The fact that it's posted even when the article has nothing to do with copyright is part of the gag. Title of the article: Miami Heat Owner Hit With $155,000 In Legal Fees After Losing His Bogus Copyright Infringement Lawsuit You were saying?
Giving accurate credit to the source is showing respect. That's all that ought to be needed or expected. Once somebody posts something publicly, its... public. Yeah? You gonna be saying that after somebody posts one of your ebooks or artworks online for people to download without payment, making sure to credit you as the original creator? (-_Q)
Given the fact that Techdirt content is in the Public Domain, I don't understand what point you're trying to make.
Hey, guys. Thanks for getting my perfectly reasonable comment out of moderation in good time. ;(
Copyright as censorship . Only this time, someone's actually out a fair bit of cash for abusing the system. That, in and of itself, is an anomaly. Hopefully, this anomaly will become like those in which non-infringing works are taken down via automated processes. ;)
Investigating a privacy breach by breaching the privacy of the reporter who exposed it is... perhaps not the proper response. Oh, it's absolutely the proper response if you're trying to scare people out of whistleblowing and reporting on the issues thus uncovered. Whether or not it's the moral response, Vodafone clearly just doesn't care. :(
Absolutely your fault for buying a device with an OS that has the word 'blows' as part of its nickname. ;D
Craigslist was under attack, and caved this week by shutting down its Adult Services section (and replacing it with a black bar that read "censored"). Some people, at least, were beginning to stand up and point out that forcing Craigslist to do this actually helps the criminals it's supposed to stop [...] Indeed. I remember seeing a TV programme about a guy who was known as the Craigslist Killer and how he was caught because he used Craigslist to attract his victims. Can you imagine how long it would have taken to catch him if he had had to use the darknet?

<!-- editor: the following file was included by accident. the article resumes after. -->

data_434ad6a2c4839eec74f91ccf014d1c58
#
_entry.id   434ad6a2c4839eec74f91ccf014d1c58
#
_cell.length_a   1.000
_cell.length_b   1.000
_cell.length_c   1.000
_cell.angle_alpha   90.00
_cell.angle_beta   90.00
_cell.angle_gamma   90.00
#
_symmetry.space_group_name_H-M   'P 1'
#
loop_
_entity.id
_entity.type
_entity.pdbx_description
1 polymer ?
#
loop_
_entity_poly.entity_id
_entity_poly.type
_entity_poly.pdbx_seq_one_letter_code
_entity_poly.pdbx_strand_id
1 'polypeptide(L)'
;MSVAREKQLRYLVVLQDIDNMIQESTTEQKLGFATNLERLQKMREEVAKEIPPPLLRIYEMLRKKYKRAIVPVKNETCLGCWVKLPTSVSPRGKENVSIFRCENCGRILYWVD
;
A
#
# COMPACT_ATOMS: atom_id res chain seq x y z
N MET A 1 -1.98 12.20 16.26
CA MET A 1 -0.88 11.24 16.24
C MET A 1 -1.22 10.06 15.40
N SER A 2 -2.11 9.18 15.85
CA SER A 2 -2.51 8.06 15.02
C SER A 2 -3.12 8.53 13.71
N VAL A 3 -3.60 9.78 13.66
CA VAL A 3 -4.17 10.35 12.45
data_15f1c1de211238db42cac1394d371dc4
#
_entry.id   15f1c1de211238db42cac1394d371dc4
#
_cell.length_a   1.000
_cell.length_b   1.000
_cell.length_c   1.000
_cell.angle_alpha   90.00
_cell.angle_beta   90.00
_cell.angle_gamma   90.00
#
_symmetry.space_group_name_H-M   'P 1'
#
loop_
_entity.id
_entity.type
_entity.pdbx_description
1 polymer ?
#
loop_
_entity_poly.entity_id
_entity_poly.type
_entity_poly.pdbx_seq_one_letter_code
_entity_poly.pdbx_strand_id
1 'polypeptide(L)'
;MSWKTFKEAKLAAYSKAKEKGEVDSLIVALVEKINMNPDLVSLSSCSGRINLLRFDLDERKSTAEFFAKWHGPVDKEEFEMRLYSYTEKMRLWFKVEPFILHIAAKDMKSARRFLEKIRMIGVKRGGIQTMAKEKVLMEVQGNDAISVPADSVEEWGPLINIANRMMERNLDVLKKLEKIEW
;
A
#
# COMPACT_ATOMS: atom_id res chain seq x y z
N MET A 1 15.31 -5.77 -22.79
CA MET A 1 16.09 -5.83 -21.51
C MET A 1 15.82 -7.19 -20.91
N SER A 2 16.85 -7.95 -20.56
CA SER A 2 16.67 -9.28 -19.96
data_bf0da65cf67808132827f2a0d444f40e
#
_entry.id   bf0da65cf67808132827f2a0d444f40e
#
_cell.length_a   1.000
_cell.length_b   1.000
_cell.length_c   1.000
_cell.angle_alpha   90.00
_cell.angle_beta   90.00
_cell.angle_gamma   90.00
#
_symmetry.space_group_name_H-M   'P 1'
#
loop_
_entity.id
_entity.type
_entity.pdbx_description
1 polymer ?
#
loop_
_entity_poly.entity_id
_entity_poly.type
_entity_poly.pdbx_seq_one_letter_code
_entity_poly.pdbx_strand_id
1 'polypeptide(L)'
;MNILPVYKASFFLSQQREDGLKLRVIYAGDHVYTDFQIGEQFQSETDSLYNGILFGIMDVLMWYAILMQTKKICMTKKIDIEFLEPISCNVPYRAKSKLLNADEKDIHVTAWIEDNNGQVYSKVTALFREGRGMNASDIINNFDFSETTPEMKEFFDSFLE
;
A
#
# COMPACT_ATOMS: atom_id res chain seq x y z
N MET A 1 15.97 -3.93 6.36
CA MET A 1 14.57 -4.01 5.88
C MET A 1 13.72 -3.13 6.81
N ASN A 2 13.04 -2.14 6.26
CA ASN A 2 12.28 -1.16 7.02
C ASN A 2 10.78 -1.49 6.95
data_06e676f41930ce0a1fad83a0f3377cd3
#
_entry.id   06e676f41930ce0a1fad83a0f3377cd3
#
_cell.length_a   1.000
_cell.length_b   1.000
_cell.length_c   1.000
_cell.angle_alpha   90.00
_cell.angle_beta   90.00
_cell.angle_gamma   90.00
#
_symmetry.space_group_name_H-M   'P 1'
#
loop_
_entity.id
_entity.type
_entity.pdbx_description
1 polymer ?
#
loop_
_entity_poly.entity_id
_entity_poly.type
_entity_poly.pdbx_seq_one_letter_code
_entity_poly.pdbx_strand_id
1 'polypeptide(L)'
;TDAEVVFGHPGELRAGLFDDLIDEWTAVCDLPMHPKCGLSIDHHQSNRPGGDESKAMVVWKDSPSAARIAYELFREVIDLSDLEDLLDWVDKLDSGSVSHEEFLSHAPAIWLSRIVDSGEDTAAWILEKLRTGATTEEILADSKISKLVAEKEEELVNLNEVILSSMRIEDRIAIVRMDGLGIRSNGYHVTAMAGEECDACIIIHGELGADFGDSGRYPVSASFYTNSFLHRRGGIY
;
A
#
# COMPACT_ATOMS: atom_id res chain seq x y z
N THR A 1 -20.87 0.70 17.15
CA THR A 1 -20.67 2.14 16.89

Trunk is claiming that 2600 has infringed the copyright of an image that they represent. If they only represent the work, then they have no more right to sue over it than I do. They have no idea about Loadus. Well, the person who made the photograph with the ink splatters certainly has an idea of the work they borrowed from, if not its creator.
I beg to differ. Trunk Archive appears to be arguing that 2600 Magazine has copied a part of the image on their website (which they do hold copyright in), when the fact is that both parties used a part of the same freely licensed work. Do try to keep up.
Under its ToS, the NY Times states that users hand over the copyright of anything they post to the paper and waive their moral rights (which exist in written works in Europe). What part of that isn't stealing copyrights when no consideration is offered in return? You're possibly thinking of unauthorized duplication of items under copyright protection. No, I think of that when I hear/read the term 'copyright infringement'.